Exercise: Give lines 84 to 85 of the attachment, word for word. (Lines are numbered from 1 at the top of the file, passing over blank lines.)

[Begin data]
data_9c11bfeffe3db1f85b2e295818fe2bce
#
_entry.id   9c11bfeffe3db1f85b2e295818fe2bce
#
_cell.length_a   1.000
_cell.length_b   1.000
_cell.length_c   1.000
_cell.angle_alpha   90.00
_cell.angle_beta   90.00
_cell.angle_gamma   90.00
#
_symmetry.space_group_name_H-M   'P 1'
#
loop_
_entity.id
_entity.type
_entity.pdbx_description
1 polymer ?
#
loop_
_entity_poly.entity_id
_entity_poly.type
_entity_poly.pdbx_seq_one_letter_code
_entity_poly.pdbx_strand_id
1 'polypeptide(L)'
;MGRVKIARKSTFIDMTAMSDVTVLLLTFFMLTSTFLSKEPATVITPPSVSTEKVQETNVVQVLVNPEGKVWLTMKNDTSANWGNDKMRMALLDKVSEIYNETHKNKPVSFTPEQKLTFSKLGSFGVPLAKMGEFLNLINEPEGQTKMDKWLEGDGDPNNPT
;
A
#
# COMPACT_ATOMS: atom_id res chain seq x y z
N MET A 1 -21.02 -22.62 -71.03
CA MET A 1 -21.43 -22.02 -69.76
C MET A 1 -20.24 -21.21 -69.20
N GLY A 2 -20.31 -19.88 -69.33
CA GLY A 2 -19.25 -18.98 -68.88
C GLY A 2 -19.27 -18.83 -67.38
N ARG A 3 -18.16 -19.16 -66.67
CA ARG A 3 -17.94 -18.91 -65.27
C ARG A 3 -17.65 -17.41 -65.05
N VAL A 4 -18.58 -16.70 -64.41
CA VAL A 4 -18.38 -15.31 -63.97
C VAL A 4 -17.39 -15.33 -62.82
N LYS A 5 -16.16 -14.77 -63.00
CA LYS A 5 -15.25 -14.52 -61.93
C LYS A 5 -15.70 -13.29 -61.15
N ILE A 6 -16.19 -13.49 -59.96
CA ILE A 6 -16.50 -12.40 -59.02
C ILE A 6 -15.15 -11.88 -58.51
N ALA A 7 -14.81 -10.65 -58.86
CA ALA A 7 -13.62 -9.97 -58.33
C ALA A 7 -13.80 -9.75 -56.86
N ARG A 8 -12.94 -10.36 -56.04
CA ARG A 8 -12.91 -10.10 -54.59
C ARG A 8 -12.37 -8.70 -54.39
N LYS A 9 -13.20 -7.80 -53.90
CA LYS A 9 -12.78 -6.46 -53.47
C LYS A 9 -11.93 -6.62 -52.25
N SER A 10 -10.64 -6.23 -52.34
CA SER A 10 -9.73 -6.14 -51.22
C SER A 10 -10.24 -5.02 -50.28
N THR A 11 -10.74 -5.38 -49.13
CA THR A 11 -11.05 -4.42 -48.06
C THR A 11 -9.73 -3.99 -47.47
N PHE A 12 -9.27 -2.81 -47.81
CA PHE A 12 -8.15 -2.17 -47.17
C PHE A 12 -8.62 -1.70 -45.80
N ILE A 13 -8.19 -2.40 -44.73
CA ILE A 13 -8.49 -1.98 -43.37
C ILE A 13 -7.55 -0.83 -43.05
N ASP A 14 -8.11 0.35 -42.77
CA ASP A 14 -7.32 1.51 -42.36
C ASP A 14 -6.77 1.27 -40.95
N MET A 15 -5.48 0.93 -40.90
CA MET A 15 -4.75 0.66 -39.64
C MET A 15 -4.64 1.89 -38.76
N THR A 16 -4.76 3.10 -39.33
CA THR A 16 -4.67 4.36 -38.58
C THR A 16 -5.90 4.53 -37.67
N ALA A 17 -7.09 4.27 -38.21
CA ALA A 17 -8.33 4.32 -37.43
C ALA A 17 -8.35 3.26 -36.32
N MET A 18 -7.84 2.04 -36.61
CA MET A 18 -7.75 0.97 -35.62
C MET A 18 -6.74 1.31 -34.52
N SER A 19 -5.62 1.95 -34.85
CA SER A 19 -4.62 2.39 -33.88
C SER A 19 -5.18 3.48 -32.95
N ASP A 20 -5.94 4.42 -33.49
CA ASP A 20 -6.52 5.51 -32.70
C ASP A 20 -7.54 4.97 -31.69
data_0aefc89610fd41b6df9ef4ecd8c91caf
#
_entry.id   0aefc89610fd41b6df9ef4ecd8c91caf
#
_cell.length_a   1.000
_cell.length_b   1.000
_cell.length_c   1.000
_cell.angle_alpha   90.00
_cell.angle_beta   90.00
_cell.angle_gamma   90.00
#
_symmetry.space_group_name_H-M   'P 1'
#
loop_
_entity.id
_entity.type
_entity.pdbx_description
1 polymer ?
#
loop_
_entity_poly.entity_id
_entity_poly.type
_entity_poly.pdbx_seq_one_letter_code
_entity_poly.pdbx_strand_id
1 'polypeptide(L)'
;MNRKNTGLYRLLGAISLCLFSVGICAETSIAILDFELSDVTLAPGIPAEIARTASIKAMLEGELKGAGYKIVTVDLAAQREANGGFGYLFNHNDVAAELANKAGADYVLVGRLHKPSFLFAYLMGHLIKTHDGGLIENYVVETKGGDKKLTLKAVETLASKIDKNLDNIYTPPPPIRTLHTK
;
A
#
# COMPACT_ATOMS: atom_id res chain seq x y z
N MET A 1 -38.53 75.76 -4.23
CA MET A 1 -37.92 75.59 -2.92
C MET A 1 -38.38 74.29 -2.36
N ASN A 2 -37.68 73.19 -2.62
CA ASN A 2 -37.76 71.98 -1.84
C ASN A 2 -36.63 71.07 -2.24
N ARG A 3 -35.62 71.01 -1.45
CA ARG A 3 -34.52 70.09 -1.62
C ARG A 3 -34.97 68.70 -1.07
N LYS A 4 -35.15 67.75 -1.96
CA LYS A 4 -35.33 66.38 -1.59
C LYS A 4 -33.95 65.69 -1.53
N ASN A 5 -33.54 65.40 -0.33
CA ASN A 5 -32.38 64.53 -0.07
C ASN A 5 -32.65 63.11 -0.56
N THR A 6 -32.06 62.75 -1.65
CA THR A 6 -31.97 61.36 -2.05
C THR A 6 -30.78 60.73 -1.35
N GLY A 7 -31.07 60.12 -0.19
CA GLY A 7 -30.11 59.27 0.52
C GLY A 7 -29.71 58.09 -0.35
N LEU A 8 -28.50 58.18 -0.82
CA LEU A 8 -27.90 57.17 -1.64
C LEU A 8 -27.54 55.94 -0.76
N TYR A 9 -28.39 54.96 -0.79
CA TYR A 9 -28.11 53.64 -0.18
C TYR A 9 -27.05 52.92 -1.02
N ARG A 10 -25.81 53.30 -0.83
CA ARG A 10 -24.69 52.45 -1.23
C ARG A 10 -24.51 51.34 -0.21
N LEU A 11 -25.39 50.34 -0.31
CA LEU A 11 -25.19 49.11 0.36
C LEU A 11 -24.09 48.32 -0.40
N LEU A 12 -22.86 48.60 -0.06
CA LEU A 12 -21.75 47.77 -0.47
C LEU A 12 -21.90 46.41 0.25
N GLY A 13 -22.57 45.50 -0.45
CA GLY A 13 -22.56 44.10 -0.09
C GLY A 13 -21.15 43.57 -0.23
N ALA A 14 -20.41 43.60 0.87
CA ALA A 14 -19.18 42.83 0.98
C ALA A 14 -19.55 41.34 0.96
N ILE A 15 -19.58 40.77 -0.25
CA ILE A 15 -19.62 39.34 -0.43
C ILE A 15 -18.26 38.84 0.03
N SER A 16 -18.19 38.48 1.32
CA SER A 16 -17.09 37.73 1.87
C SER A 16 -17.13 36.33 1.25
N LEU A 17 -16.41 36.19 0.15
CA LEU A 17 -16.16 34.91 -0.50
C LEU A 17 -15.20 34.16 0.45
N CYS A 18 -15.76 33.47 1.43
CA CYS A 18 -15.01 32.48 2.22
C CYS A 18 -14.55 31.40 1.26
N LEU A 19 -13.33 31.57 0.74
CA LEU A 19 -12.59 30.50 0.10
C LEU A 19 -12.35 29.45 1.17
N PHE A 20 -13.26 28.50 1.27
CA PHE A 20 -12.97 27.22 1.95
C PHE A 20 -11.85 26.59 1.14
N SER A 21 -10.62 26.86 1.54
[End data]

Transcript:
C MET A 18 -6.74 1.31 -34.52
N SER A 19 -5.62 1.95 -34.85